Thousands of Honduran migrants headed for the United States were met with strong resistance once they entered Guatemala over the weekend of October 2. Police and military officials set up roadblocks and then transported many of them back to their country’s border, according to the Associated Press.
They were primarily targeted because Guatemala’s president saw them as a contagion risk amid the coronavirus pandemic, and “Mexico’s president speculated that the caravan was a plot to influence the U.S. elections,” the AP reports.
According to The Los Angeles Times, the Guatemalan government and United Nations officials estimate that roughly 3,000 to 4,000 Honduran migrants entered the country on Thursday (October 1). At that point, all but a few hundred “failed to register with immigration agents or provide the required evidence of a negative coronavirus test result,” The Times reports.
On Friday (October 2), more than 100 Guatemalan soldiers and police blocked the group, which was already struggling due to a lack of food after leaving Honduras earlier in the week.
Reports The Times:
The Guatemalan government declared a state of prevention in eastern regions—limiting freedom of movement—and deployed the army and police to stop the caravan. Within a day and a half, 2,065 Hondurans were deported. They were “voluntary returnees,” according to Guatemalan authorities, but most were stopped by security forces.
Olvin Suazo, 21, spoke to the AP about his journey with the caravan. He said he was with three friends from his hometown of Santa Barbara, Honduras, when they noticed something was wrong. “We were resting and the bigger group continued. We didn’t know what happened to them,” he said. In spite of the massive roundup of fellow travelers, “we’re going to continue,” Suazo insisted.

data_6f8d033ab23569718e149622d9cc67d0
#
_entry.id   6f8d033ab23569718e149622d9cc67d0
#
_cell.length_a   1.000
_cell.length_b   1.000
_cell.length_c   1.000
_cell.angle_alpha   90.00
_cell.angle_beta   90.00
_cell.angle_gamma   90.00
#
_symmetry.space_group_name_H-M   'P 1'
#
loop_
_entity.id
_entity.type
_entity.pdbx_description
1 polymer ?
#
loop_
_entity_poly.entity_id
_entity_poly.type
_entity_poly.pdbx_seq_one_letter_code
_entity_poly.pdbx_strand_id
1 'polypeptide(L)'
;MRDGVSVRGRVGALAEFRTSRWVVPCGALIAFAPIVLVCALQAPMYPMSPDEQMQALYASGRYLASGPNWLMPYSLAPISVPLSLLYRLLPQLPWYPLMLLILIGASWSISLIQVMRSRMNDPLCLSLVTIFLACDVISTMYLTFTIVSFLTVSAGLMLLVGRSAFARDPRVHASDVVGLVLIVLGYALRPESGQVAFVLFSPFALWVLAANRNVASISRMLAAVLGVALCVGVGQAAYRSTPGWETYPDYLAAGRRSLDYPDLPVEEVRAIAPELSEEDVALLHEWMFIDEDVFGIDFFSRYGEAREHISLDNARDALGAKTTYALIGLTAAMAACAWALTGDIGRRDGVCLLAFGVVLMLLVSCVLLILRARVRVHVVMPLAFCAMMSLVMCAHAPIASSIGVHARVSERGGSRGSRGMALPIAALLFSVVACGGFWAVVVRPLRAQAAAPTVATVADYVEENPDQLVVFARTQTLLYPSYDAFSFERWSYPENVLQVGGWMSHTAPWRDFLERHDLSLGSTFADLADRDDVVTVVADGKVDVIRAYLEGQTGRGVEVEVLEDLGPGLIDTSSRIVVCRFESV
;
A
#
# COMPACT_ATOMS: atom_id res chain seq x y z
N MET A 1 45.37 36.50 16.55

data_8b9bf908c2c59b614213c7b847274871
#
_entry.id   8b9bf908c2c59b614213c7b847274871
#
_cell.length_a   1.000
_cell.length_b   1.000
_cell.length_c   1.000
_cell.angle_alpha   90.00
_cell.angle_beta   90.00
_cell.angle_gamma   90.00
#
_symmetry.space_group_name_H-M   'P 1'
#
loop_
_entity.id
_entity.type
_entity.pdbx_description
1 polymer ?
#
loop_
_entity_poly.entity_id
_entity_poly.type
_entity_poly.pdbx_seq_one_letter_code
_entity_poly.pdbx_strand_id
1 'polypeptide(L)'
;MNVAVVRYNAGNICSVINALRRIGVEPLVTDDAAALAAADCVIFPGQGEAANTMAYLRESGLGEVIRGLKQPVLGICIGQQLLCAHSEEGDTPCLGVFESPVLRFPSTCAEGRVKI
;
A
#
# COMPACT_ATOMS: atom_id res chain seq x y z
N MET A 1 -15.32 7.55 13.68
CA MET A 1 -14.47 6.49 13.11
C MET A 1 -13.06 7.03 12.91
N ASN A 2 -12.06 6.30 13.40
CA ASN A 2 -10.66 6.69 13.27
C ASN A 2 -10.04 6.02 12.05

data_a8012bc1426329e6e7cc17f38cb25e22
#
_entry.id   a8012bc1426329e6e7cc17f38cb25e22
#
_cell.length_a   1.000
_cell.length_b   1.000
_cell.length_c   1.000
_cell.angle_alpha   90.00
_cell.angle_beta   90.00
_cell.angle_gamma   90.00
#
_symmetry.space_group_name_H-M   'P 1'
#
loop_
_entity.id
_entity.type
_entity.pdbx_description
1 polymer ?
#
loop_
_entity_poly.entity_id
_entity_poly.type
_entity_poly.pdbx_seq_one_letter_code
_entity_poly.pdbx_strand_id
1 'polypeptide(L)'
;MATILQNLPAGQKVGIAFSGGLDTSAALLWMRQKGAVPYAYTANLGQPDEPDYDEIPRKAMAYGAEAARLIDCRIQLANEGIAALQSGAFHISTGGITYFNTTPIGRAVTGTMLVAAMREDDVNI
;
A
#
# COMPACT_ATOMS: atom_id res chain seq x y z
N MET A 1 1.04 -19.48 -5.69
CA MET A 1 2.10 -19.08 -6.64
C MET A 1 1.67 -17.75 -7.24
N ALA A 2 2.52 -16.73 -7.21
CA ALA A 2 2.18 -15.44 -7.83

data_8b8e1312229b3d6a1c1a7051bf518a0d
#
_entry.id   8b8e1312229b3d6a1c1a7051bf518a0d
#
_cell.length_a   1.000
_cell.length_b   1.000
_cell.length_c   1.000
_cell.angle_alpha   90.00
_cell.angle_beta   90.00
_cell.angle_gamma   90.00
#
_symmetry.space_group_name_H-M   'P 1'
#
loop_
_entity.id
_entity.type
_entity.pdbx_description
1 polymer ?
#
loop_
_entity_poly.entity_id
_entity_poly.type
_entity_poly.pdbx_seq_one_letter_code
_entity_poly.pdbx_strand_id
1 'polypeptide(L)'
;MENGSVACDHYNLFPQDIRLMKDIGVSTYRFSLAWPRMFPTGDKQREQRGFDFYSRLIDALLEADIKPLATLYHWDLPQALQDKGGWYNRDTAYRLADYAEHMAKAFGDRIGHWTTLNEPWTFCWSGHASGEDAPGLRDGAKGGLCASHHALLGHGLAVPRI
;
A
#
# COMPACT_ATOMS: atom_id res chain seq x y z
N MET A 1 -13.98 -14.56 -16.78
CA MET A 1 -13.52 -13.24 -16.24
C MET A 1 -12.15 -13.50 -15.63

According to the AP:
By 5 a.m. Saturday, none of [the thousands of] migrants who had been stalled by police and soldiers remained along a stretch of rural highway remained. Police said that hours earlier, migrants had boarded buses and army trucks to be taken back to the border.
Small groups of fewer than 10 migrants each could still be found walking along the highway before the roadblock Saturday morning.
Mexican President Andrés Manuel López Obrador suggested Friday that the thousands of U.S.-bound Honduran migrants were organized as some sort of political ploy to impact the American presidential election. “I think it has to do with the election in the United States,” López Obrador said, according to the AP. “I don’t have all the elements, but there are indications that it formed with that purpose. I don’t know to whose benefit, but we’re not naive.”
Mexico’s point man on the coronavirus pandemic, Assistant Health Secretary Hugo López-Gatell, on the other hand, told the AP that migrants didn’t represent a health threat and that Mexico was “morally, legally and politically obliged to help them.”
Reports the AP:
Migrant caravans from Central America gained popularity in recent years because they provided some degree of safety in numbers and allowed those who couldn’t afford to pay a smuggler to attempt the trip to the United States.
At first, they received generous support from the communities they passed, especially in southern Mexico. Last year, however, U.S. President Donald Trump threatened crippling tariffs on Mexican imports if it didn’t slow the flow of migrants to the U.S. border. Mexico responded by deploying the National Guard and more immigration agents to intercept large groups of migrants.
Mexico this week is threatening to prosecute people who attempt to break immigration laws and “knowingly put public health at risk,” according to the AP.
The United States has temporarily halted legal immigration into the country amid the coronavirus pandemic, which makes illegal entry into the country even more challenging.